dmap: INDEXES (not implemented)A RIGHTARROW {INDEXES (not implemented),INDEXES (not implemented)} , with 1 i n.

The question is what realization strategy may be chosen for dmap. First the dimensions in the array definition are numbered from the right to the left and are then mapped. Even numbers are mapped onto the x-coordinate (DMx), odd numbers onto the y-coordinate (DMy) of the Xputers data map DM. Xputer dimension mapping is a kind of planarization.

Function dmap. Given is an n-dimensional array A with its according ranges Vj, one for each index Ij, 0jn-1. The mapping of array A can be performed dimension after dimension by the following recursive function:

dmap ( INDEXES (not implemented)A ) = dmap ( INDEXES (not implemented)A ) * INDEXES (not implemented)A

dmap ( INDEXES (not implemented)A ) = INDEXES (not implemented)A

dmap ( INDEXES (not implemented)A ) = INDEXES (not implemented)A

with j is defined

for the computation of Mx by: j = {n+-1, if n odd ATOP n+-2, if n even

for the computation of My by: j = {n+-2, if n odd ATOP n+-1, if n even

A consequence of the just described dimension mapping is that each variable is treated as a separate data field. This means that one GAG has to be used for each variable. However, the Xputer prototype MoM 3 provides only a limited number of GAGs (seven) which can be used simultaneously. This produces a hard constraint for the mapping. The solution of this problem is performed in phase 2 of the mapping: the alignment phase of arrays. This phase combines the data fields of suitable arrays in some way for a joint application of only one scan pattern and therefore decreases the number of GAGs needed.

Array Alignment. Let A and B1,..., Bn denote arrays. Alignment of array A with the arrays Bk, 1kn, means, that the mapped data space of A, called DMA, is related with all data spaces of Bk, DMBk. This relation is formulated as:

align: INDEXES (not implemented)×INDEXES (not implemented) ×× INDEXES (not implemented) RIGHTARROW INDEXES (not implemented)

The defined relation raises two main questions: (1) What are the possibilities for the realization of this relation? (2) Under what constraints is alignment of different data objects allowed for Xputers? The Xputer suitable alignment possibilities are restricted to block alignment and mesh alignment, where mesh can be further subdivided into column- and row-cyclic. Both issues are not treated here for lack of space.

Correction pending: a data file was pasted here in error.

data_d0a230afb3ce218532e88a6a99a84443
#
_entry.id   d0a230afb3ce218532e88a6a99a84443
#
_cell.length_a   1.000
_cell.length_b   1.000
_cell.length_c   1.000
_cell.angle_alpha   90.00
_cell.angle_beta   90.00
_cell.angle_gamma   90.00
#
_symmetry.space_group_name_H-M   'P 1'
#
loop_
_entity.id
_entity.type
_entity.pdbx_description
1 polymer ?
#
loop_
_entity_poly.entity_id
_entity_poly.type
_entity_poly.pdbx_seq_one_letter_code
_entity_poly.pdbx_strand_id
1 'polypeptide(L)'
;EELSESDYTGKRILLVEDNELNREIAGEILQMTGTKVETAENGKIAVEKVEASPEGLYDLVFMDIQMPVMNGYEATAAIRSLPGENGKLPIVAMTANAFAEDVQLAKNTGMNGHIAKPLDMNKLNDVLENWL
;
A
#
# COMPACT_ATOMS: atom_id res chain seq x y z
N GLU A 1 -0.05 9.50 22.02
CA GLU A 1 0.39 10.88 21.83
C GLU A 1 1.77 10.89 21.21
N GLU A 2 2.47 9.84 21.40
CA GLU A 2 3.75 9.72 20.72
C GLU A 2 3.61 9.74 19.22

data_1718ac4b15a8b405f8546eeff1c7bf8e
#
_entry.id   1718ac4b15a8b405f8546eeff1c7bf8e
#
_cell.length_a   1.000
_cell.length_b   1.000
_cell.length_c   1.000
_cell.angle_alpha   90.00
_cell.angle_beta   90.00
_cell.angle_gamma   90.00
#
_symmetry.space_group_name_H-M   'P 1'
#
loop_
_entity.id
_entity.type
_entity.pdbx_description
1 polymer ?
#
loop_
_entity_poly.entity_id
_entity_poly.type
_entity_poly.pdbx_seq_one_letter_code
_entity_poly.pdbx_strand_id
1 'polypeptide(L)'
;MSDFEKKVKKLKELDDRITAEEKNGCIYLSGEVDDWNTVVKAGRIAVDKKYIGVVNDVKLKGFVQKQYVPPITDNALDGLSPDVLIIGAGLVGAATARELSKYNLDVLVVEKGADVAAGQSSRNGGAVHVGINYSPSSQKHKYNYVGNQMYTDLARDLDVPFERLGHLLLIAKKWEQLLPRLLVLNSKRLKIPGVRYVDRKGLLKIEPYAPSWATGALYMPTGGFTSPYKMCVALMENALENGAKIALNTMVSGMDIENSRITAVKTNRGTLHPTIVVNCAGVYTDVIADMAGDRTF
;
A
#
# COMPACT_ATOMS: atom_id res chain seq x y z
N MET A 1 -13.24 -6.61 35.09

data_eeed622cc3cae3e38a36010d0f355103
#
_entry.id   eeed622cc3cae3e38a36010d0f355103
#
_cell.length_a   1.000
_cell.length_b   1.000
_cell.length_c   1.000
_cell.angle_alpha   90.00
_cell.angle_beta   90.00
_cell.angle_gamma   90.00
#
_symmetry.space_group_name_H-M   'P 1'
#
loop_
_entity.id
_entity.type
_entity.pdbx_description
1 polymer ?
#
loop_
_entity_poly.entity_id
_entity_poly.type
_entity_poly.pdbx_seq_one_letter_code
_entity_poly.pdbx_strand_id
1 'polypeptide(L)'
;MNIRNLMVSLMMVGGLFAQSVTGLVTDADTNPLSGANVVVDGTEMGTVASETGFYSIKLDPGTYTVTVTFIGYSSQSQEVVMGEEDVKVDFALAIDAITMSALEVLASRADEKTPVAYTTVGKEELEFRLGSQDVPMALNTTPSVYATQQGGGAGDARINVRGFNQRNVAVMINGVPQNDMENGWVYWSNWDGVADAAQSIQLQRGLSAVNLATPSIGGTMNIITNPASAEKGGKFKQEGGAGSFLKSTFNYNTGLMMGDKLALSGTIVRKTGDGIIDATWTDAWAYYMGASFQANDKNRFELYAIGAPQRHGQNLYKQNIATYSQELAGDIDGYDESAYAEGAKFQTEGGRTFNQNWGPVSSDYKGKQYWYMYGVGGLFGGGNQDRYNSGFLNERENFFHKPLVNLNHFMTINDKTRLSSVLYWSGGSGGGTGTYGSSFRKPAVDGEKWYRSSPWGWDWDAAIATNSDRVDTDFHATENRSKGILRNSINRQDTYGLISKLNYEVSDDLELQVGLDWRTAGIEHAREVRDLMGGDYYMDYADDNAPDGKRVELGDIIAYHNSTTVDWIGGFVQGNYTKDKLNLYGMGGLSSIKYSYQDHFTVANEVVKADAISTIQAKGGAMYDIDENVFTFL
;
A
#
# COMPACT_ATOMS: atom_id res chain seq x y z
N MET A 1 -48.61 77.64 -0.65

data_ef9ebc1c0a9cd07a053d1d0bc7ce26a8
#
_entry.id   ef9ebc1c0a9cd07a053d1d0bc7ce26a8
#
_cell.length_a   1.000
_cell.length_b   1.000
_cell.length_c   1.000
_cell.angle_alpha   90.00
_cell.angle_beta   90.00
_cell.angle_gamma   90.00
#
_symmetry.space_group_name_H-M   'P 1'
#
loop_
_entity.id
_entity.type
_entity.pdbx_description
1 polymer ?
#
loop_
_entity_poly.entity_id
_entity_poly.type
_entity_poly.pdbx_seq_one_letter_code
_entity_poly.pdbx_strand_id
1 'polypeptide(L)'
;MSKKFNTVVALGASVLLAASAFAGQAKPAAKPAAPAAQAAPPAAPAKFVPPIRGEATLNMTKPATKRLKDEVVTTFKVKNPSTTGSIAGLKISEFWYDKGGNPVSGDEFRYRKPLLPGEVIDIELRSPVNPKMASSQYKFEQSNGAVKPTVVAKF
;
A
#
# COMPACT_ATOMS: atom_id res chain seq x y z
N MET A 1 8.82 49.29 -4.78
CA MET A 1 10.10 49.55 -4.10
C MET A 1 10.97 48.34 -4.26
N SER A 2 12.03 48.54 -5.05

Alignment is guided by a heuristic to support the selection of the 'best' choice of variables. Hence the Xputer data allocation scheme has been defined resulting in a data map description file. Bytewise initialization of the Xputer two-dimensional data memory is then performed by a loader.

Determination of the Data Sequencing

The accessing of the program data variables by their indices is needed for the generation of scan patterns from which the parameter sets for the data sequencer are derived. This results in the determination of an access sequence for each variable according to their indices together with their data fields which have been mapped into a two-dimensional form. The access sequences then can be used for a computation of corresponding scan patterns and parameter sets. The computation of an access sequence is influenced by the mapping, the alignment, the index expressions, and the according loop limits (upper, lower, step width).

For reasons of the two-dimensional Xputer data map the hardware of a GAG is implemented such that it generates simultaneously an address part for the y-address and an address part for the x-address. Hence the inner part of an access sequence consists of two values for the lower limit (y_lower, x_lower), two values for the upper limit (y_upper, x_upper), and two for the step widths (step_y, step_x). The computed values directly correspond to a fast scan pattern which is called videoscan ([7]). Since a loop nest for a variable a can be of an n-dimensional form "for im = lm to um", these basis parameter set has to be changed after each completion of a videoscan. The values are given by fm_lower, fm_upper, and step_fm, lkn-1, 2l4, and handled by the control part of the data sequencer. In the best case four nested loops can be directly performed without any further control interaction by one scan pattern. All values of an access sequence for a variable a providing random index expressions have to be computed according to the following equations.